Andrea P., Bucks County, PA

Andrea P.

Bucks County, PA

My name is Andrea, and this is my opioid story.

I’ve lived in Bucks County my entire life. I grew up in Hulmeville but currently live in Bensalem. I’m a married mother of two and am currently employed as a teacher. My oldest child, Amanda, had a difficult relationship with her biological father. He was an alcoholic who was in and out of Amanda’s life. Despite this, Amanda was the model of a successful person. She had a 4.0 GPA with a full ride scholarship to a private college, was part of the starting lineup for her softball and soccer teams, worked for the athletic director, and was a very empathetic person. She was well-liked by all her teachers and won the Presidential Award for her school. When she was seventeen, her father came back into her life while he was dying from his alcohol use and soon passed away. I believe the mental health issues of his abandonment caught up with Amanda while she was away at college, and she started trying different things to deal with it. I believe addiction is a disease, and while other students were able to party and carry on, Amanda wasn’t. As a result, she began using OxyContin more and more. First it was recreational, but then became much more serious. She dropped out of college, stopped pursuing her dreams, and spiraled out of control. I didn’t realize there was any kind of issue until she dropped out.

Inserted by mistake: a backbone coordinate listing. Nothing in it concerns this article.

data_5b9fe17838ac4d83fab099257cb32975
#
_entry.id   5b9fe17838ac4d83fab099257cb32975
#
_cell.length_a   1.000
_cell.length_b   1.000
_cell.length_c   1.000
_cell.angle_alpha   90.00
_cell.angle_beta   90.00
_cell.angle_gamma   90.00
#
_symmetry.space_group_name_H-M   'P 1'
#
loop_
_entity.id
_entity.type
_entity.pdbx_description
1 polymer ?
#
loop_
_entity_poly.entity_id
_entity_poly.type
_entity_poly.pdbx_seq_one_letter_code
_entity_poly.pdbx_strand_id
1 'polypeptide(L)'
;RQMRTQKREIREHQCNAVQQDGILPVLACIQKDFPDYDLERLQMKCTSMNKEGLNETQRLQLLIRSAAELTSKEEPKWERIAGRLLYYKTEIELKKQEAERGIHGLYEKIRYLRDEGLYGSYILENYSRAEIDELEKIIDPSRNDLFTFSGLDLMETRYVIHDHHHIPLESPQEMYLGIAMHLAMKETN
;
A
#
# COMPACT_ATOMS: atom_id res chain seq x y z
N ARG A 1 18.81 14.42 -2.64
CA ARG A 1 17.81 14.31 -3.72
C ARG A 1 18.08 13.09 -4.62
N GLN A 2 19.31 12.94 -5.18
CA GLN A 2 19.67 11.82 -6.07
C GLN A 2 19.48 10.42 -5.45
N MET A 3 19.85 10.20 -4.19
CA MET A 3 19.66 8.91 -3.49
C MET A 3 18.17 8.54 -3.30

Amanda began isolating herself more and more. She avoided family events and was quickly moving from relationship to relationship.  Even though she lived less than 15 minutes away from us, we never really saw her that much. We were aware of her substance use disorder and got her into multiple detox treatment centers. She’d be sober for a few months, but always relapsed. It got so bad that she began using heroin after her OxyContin dealer gave her samples of it. Amanda couldn’t afford her OxyContin habit and switched to heroin as a cheaper alternative. She began by snorting it but quickly evolved into IV use.